The next, and final installment, of the Olin Concert Series is the Momenta Quartet on May 12, 2017. They are known for their passion for developing emerging composers and commitment to the forefront of the new music world. They also are an advocate for international and up and coming composers. Described as “diligent, curious, and excellent” by the New York Times, Momenta should be an educational music experience that should be attended by all Bates students.

 

Women’s representation

Many have asked this question for decades, even centuries: Why are women not represented in the American political system? Typically, the answer is that a combination of factors stop women from running, let alone winning. Common reasons given according to NPR and Vox are that women don’t think they are qualified, women are more often busy with childcare, there aren’t many female role models in office, and people are less likely to encourage women to run for office.

While these are intriguing and probably influential, I wonder if we should flip the question from why aren’t women represented by our political system to why our political system doesn’t represent women? Instead of simply telling women to get over our hurdles, is there a larger problem in our political system that deters a significant portion of our population from entry?

A recent Gallup study reported that, while some may have expected people to turn out in large numbers when dissatisfied with Congress, this was not the case in 2014 even though dissatisfaction stayed near all-time lows before and after the midterm elections. This could show any number of things, but I see dissatisfaction and inaction. Rather than engaging to change something or encourage others to run, most people turned out to vote for the same people they had been dissatisfied with.

Similarly, and more recently, studies from the University of Chicago after this year’s presidential election report that most people are dissatisfied with our political system and even report that the two-party system doesn’t seem to be working. Not only are Americans frustrated with our political system, but they don’t think its structure serves them well. Once again, however, along with this widespread dissatisfaction, how are we to change?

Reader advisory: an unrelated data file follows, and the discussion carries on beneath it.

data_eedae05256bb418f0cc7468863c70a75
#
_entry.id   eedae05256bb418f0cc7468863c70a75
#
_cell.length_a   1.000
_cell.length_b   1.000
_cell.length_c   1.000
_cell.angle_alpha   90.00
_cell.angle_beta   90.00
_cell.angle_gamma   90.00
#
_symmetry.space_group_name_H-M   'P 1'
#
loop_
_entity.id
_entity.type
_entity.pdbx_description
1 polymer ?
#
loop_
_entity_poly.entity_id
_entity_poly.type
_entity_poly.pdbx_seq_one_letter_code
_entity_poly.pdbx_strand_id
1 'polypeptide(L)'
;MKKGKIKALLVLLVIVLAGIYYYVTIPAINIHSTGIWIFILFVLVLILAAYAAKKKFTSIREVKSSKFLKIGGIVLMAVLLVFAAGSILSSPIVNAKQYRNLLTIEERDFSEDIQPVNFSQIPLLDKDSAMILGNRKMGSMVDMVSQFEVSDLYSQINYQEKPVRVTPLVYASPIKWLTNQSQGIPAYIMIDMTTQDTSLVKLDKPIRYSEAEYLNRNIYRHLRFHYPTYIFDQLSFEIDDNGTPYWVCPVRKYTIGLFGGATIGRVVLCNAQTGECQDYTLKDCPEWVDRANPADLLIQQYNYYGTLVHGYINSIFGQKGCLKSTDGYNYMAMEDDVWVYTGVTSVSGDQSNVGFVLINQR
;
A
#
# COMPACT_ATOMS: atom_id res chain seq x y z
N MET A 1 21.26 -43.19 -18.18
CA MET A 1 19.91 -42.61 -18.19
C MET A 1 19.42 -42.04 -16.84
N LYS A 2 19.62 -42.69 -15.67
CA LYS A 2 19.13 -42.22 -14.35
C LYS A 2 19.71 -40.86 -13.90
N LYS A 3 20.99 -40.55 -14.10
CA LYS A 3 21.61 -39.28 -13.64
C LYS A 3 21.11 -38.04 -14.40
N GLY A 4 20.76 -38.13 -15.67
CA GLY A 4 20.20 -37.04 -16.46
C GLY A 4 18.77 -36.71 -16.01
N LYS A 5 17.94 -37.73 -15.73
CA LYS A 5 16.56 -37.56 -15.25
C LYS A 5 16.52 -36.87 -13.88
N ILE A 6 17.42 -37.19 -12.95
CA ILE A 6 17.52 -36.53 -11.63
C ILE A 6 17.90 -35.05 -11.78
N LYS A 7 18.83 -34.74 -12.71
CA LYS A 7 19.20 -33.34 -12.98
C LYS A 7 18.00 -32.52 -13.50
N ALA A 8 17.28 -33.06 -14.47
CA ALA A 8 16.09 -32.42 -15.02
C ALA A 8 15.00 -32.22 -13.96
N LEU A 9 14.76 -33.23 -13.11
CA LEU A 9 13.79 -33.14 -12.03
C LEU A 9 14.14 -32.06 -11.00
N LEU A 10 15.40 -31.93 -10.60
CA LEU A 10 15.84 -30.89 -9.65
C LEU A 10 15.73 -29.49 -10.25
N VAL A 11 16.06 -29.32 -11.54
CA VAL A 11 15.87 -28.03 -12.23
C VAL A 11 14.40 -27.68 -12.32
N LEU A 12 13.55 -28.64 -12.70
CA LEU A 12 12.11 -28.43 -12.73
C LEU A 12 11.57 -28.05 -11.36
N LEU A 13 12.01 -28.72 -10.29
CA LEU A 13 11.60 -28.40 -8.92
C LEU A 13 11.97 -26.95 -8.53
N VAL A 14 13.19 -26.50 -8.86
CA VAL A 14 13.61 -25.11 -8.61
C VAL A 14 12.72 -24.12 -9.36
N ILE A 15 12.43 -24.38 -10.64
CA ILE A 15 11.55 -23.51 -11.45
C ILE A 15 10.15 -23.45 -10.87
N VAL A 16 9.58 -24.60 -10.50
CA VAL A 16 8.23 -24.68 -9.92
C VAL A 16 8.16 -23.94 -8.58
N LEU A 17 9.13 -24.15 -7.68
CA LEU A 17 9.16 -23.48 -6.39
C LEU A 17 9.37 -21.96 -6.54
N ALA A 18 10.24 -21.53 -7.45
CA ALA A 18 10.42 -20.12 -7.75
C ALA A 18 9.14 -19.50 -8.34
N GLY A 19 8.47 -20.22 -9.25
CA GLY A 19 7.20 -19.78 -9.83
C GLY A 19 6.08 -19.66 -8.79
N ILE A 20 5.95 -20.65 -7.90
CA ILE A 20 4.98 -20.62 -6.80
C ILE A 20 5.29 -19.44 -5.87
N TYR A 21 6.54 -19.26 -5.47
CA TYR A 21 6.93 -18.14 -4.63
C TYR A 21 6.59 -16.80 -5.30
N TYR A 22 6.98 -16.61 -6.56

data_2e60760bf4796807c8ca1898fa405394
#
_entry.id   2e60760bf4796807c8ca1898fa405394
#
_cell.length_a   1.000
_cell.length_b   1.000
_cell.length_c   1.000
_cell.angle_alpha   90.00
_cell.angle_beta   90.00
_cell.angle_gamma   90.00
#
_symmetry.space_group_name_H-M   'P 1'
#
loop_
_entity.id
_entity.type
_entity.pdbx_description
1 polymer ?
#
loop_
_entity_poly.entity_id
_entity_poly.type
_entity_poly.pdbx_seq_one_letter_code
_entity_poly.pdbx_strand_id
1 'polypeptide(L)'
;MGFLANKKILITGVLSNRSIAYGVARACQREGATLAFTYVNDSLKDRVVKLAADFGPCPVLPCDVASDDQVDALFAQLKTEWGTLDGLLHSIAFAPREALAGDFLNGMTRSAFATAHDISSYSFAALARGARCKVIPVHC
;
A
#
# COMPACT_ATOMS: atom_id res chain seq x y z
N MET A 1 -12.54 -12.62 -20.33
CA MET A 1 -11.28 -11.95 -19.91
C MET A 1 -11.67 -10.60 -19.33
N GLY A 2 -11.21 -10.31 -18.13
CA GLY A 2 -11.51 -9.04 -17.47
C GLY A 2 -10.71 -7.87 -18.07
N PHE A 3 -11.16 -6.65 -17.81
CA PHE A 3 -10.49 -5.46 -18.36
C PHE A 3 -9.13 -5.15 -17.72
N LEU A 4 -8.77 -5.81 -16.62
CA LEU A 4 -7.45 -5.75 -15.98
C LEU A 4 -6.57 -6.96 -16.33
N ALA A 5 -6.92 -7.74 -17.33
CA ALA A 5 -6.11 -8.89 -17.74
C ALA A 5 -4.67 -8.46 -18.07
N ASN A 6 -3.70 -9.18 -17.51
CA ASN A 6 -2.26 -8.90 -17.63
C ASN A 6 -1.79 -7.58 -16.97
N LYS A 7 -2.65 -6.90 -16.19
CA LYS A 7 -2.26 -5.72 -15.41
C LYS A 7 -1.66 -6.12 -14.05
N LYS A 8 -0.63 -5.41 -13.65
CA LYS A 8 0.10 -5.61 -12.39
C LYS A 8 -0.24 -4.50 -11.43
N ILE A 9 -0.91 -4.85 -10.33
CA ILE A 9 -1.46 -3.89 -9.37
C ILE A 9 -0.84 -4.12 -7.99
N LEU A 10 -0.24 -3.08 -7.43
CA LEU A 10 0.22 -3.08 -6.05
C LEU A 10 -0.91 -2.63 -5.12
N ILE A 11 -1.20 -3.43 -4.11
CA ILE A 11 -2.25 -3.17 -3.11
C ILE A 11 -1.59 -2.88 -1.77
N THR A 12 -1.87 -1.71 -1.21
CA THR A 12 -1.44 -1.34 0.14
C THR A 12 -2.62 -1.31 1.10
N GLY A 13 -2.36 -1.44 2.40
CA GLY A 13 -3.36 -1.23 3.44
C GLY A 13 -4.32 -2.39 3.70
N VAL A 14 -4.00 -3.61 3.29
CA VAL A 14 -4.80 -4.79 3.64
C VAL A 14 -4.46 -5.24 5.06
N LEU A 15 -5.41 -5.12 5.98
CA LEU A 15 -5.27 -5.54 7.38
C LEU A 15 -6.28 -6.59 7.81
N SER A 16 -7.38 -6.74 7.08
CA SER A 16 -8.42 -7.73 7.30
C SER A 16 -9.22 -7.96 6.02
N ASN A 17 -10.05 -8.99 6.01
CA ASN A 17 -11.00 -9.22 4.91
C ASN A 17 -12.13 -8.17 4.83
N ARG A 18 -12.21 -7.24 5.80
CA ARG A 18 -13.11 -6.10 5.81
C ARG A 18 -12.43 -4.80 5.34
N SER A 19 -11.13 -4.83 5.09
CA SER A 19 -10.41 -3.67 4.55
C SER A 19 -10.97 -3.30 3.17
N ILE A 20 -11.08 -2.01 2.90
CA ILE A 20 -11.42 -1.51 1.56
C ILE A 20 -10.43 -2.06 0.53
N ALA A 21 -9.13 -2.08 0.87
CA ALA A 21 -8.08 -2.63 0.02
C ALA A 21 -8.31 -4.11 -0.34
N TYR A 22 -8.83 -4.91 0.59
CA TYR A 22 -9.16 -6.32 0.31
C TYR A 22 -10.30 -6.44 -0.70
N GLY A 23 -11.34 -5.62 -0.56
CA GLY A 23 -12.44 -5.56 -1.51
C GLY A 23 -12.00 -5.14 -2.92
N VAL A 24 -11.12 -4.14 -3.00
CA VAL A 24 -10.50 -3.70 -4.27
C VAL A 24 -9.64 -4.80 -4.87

If our political system is neither working for women nor most people, isn’t there something wrong with our system? In asking this question, we perhaps introduce the very thing that could crumble it – doubt. Doubting any idea, any intangible substance makes us realize its true nonexistence. If this becomes widespread, the idea actually becomes nonexistent – the democracy of our democracy could become nonexistent. Perhaps some would say it already is. Some may wonder how, if the Constitution was written in 1776 for a country of 3 million according to the University of Washington, it could possibly support the 318 million today.

But, doubt also perpetuates the necessary questioning that continues betterment. Is that all the current tumult is? It feels so raw, but are the questions and anguish just part of the incremental betterment of the system we are a part of? Should we look past the faults and shine the flashlight of history through the doubt, reminding us of Rosa Parks, Elizabeth Cady Stanton, and Ida B. Wells? Perhaps some day just a little better than today, we will be the ones in college students’ newspaper articles.

Spring sports: stock up or stock down?

 Baseball

Bates Baseball is headed into the 2017 campaign with a brand new coach, and little practice time per NESCAC rules. Nevertheless, the Bobcats were able to pick up two wins in five games during their annual trip to California. Because of the unique Bates academic calendar, Bates is the only team in the NESCAC that has played thus far. This should give the Garnet and White a leg up against other NESCAC teams.

The team is coming off a tough season last year, in which they finished 14-21 and did not qualify for postseason play. Outfielder Samuel Warren ‘16, second on the team last year in RBIs, will certainly be missed at the plate this season.

That being said, most of the big hitters on the team will be back. Captains Brendan Fox ‘17 and Ryan McCarthy ‘17 look to lead the team offensively again this year. Fox had a team leading .377 batting average and 25 RBIs in 2016.

A number of the team’s top pitchers were lost to graduation. Connor Columbo ‘17, Rob Difranco, Chris Ward ‘17, Mark Cunningham ‘17, and Warren all had a number of appearances last year.

However, newcomer Coach John Martin feels good about his group of pitchers. “On the mound, we have depth and experience. Some returners, like Connor Speed [‘18] and Connor Russell [‘18] will help anchor a staff that will be tough at the start of the game and also on the back end,” Coach Martin said in an email. “I’ll look to Anthony Telesca and Matt Doyle to have great senior seasons, as both of them threw well on the trip. Newcomers Alex Simon and Miles Michaud should expect to see some innings out of the bullpen.”

Martin comes to Bates from Vassar College, where he is the winningest coach in the program’s history.

The baseball team has a number of notable returners, but there will inherently be an adjustment period with a new coach. Look for the team to pick up steam towards the end of the season.

Stock: EVEN

 Women’s Rowing

The Bates women’s rowing team finished as the national runner up last season. Losing a number of key performers to graduation, this will be a tough act to follow.